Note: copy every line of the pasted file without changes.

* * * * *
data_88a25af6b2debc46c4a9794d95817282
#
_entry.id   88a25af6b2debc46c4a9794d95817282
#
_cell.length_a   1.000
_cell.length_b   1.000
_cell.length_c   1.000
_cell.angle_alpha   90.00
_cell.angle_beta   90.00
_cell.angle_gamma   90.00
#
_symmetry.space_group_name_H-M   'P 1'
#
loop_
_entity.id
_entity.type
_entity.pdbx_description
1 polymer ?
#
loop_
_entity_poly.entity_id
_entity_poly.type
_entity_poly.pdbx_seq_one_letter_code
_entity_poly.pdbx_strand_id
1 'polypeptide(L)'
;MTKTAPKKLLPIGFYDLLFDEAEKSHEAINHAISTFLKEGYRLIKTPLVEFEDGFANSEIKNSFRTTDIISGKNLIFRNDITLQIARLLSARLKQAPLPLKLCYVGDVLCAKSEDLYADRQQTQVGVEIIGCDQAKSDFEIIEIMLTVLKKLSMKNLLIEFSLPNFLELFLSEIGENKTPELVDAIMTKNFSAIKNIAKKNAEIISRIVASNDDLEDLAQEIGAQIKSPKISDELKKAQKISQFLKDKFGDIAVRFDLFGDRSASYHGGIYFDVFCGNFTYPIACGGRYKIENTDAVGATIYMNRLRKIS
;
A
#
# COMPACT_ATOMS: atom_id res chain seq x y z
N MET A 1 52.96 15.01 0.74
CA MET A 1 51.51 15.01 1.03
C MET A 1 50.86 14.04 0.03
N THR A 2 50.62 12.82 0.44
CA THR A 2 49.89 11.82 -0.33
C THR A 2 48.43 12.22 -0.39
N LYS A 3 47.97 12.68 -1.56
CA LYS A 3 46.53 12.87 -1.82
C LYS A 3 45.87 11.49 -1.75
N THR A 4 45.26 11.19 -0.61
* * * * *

data_88a25af6b2debc46c4a9794d95817282
#
_entry.id   88a25af6b2debc46c4a9794d95817282
#
_cell.length_a   1.000
_cell.length_b   1.000
_cell.length_c   1.000
_cell.angle_alpha   90.00
_cell.angle_beta   90.00
_cell.angle_gamma   90.00
#
_symmetry.space_group_name_H-M   'P 1'
#
loop_
_entity.id
_entity.type
_entity.pdbx_description
1 polymer ?
#
loop_
_entity_poly.entity_id
_entity_poly.type
_entity_poly.pdbx_seq_one_letter_code
_entity_poly.pdbx_strand_id
1 'polypeptide(L)'
;MTKTAPKKLLPIGFYDLLFDEAEKSHEAINHAISTFLKEGYRLIKTPLVEFEDGFANSEIKNSFRTTDIISGKNLIFRNDITLQIARLLSARLKQAPLPLKLCYVGDVLCAKSEDLYADRQQTQVGVEIIGCDQAKSDFEIIEIMLTVLKKLSMKNLLIEFSLPNFLELFLSEIGENKTPELVDAIMTKNFSAIKNIAKKNAEIISRIVASNDDLEDLAQEIGAQIKSPKISDELKKAQKISQFLKDKFGDIAVRFDLFGDRSASYHGGIYFDVFCGNFTYPIACGGRYKIENTDAVGATIYMNRLRKIS
;
A
#
# COMPACT_ATOMS: atom_id res chain seq x y z
N MET A 1 52.96 15.01 0.74
CA MET A 1 51.51 15.01 1.03
C MET A 1 50.86 14.04 0.03
N THR A 2 50.62 12.82 0.44
CA THR A 2 49.89 11.82 -0.33
C THR A 2 48.43 12.22 -0.39
N LYS A 3 47.97 12.68 -1.56
CA LYS A 3 46.53 12.87 -1.82
C LYS A 3 45.87 11.49 -1.75
N THR A 4 45.26 11.19 -0.61